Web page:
Bhutan budget travel guide

With overtourism a growing concern, it’s nice to see a country determined to make tourism work for its benefit, rather than the other way around. Whether Bhutan’s ‘high yield, low impact’ approach driven by a mandatory daily entry fee turns out to be sustainable in the long run remains to be seen, but we’d be prepared to bet they’ve got it pretty close.
‘Budget Bhutan’ is a bit of a misnomer. You can’t travel here on the cheap, but then how would you put a price on the unique culture, landscapes and tranquility of this Himalayan Shangri La anyway?
Limiting tourism, and encouraging people to embrace frugality rather than expect luxury, helps Bhutan to preserve the distinctive character that makes it so attractive to visitors in the first place. And the daily entry fee you’ll need to pay before you arrive? It’s a lot easier to swallow when you know how it benefits the Bhutanese people, and what it actually includes.

What does a Bhutan budget
holiday entail?

Saving money isn't the only benefit of travelling on a budget. This style of travel also often gives you a particularly authentic take on a destination, for instance as you stay in locally owned and run accommodations eating home cooked food. You pay a bit less, and you get a different perspective to most travellers - a win win situation.

Travelling overland rather than taking domestic flights is another way to keep costs low and in Bhutan most trip itineraries follow the Lateral Road on long, winding journeys taking you over steep mountain passes. You will almost always be going by private vehicle, however; and public buses here are slow, uncomfortable affairs.
Any holiday to Bhutan does involve roughing it at times, especially in more rural areas where accommodation options are limited. Embrace the frugality of it all though, because the danger is that if local people respond to requests or expectations from travellers for little luxuries, Bhutan risks losing what makes it so special.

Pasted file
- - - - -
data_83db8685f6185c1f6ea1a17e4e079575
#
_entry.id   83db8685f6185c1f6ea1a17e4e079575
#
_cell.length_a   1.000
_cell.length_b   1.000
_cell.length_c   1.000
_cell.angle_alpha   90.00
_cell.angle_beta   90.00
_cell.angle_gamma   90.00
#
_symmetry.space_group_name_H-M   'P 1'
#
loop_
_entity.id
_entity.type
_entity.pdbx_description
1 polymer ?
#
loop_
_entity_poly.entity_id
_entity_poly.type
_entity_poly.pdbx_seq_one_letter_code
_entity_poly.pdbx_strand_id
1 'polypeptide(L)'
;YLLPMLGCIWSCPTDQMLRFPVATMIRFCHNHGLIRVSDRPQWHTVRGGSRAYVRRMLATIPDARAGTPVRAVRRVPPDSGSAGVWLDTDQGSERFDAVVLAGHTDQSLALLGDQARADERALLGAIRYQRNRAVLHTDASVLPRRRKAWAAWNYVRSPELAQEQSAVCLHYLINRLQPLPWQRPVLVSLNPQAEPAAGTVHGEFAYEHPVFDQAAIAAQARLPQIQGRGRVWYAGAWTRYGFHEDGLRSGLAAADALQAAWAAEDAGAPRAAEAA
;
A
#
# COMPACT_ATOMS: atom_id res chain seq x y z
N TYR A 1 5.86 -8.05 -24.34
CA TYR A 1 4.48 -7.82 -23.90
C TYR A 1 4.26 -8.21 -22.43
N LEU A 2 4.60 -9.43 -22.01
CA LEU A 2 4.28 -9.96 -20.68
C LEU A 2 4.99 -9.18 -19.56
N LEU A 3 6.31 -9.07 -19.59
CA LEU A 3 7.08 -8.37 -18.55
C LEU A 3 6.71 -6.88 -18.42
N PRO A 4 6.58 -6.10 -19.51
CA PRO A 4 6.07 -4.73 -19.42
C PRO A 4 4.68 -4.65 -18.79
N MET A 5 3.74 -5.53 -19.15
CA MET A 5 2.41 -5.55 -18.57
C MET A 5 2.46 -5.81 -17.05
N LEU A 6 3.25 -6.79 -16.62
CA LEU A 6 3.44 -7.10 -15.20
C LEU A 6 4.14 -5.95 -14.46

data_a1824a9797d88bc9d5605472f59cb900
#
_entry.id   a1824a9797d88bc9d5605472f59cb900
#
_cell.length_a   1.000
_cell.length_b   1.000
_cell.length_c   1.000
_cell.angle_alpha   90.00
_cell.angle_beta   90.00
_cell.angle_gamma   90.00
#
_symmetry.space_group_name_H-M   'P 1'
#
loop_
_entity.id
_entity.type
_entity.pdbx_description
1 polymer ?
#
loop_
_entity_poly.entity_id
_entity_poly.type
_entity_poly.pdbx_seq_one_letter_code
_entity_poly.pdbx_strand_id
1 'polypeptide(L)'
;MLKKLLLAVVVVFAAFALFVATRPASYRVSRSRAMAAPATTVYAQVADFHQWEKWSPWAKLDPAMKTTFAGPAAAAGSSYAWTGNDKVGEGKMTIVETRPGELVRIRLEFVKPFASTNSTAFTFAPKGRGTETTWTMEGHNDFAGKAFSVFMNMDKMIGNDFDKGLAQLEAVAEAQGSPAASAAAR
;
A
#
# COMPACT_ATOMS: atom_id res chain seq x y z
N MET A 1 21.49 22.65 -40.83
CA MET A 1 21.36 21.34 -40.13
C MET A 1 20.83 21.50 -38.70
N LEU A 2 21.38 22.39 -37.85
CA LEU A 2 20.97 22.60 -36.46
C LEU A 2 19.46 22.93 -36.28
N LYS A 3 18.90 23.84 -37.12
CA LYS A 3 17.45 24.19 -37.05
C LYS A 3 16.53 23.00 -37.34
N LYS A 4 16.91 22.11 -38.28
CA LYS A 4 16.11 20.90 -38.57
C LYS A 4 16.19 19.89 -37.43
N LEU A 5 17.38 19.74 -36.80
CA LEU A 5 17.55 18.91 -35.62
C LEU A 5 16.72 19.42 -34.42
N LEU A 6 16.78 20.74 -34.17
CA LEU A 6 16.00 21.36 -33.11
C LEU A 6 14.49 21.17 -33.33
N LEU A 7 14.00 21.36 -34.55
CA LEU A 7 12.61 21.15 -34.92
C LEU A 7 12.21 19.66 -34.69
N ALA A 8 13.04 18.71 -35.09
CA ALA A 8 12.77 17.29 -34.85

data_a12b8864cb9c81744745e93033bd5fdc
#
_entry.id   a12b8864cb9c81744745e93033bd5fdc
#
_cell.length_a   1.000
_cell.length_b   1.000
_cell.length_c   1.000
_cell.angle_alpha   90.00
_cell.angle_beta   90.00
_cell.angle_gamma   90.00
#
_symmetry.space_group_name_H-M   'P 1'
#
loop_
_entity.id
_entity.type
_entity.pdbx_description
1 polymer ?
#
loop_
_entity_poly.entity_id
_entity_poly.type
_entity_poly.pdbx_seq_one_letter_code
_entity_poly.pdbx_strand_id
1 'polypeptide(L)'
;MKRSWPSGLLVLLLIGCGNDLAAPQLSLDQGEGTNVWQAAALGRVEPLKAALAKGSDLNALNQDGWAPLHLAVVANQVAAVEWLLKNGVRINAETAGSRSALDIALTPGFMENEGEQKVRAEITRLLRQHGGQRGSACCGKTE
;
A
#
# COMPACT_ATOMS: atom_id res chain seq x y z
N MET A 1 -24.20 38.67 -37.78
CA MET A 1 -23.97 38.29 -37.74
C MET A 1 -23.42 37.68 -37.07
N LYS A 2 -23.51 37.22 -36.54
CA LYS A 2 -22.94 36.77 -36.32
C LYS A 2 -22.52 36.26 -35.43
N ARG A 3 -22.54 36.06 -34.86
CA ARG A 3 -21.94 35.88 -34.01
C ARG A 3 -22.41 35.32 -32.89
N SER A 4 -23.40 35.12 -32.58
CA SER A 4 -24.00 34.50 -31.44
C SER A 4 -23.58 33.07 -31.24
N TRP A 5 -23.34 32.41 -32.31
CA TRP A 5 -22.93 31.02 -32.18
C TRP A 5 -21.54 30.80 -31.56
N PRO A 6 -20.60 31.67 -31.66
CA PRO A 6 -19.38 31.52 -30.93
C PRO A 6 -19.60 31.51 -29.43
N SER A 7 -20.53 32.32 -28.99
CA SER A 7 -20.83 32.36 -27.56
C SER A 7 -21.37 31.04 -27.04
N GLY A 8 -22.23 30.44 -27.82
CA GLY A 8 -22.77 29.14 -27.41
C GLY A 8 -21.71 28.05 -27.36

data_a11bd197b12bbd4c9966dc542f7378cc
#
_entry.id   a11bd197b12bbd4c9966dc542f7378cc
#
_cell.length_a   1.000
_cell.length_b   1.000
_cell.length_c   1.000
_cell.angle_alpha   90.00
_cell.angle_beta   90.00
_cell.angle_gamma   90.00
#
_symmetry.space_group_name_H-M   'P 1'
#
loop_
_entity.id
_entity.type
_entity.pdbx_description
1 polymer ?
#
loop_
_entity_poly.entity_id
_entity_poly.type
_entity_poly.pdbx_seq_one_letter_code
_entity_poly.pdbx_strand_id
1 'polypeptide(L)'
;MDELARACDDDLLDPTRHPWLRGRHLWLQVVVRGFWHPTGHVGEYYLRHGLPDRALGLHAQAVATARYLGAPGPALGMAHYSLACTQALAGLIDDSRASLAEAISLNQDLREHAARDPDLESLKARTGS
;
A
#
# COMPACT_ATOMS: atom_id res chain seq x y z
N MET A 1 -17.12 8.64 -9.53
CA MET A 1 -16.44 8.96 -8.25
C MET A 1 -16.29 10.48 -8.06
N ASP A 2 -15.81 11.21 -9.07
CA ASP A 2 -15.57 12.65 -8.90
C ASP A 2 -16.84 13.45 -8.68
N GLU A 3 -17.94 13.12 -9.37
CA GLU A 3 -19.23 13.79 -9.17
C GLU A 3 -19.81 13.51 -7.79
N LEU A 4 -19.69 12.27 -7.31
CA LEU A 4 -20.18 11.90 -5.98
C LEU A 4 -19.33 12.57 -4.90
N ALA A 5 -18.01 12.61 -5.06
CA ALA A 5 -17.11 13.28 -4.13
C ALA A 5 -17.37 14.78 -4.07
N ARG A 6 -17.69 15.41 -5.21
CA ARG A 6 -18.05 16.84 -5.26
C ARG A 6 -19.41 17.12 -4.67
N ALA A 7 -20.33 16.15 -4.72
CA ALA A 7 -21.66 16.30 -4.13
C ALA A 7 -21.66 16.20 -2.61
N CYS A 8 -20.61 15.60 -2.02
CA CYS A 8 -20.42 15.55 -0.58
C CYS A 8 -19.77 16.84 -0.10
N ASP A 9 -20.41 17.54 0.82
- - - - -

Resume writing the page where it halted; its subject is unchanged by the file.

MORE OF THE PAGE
One last thing. We don’t call ourselves Responsible Travel for no reason. We want to see tourism benefit local communities as well as those that come to visit them. So when it comes to our holidays, budget travel doesn’t involve cutting corners, and it certainly doesn’t mean squeezing local providers ‘til their pips squeak.

The Bhutan entry fee explained

At first glance Bhutan may seem expensive but it's not really when you consider how much is included in the daily tariff. It turns out to be good value.
– Stephen Osgerby in a review of his Bhutan cultural holiday
It’s hardly surprising Bhutan holds such fascination for travellers. The Land of the Thunder Dragon (so called because of the winds that howl through its mountain passes) only opened its doors to the world in 1974, and since then very few people have visited. The reason is that for most people the only option is to join a pre-booked organised tour, and to pay a mandatory daily entry fee: US$200 per person in January, February, June, July, August and December, US$250 in March, April, May, September, October and November.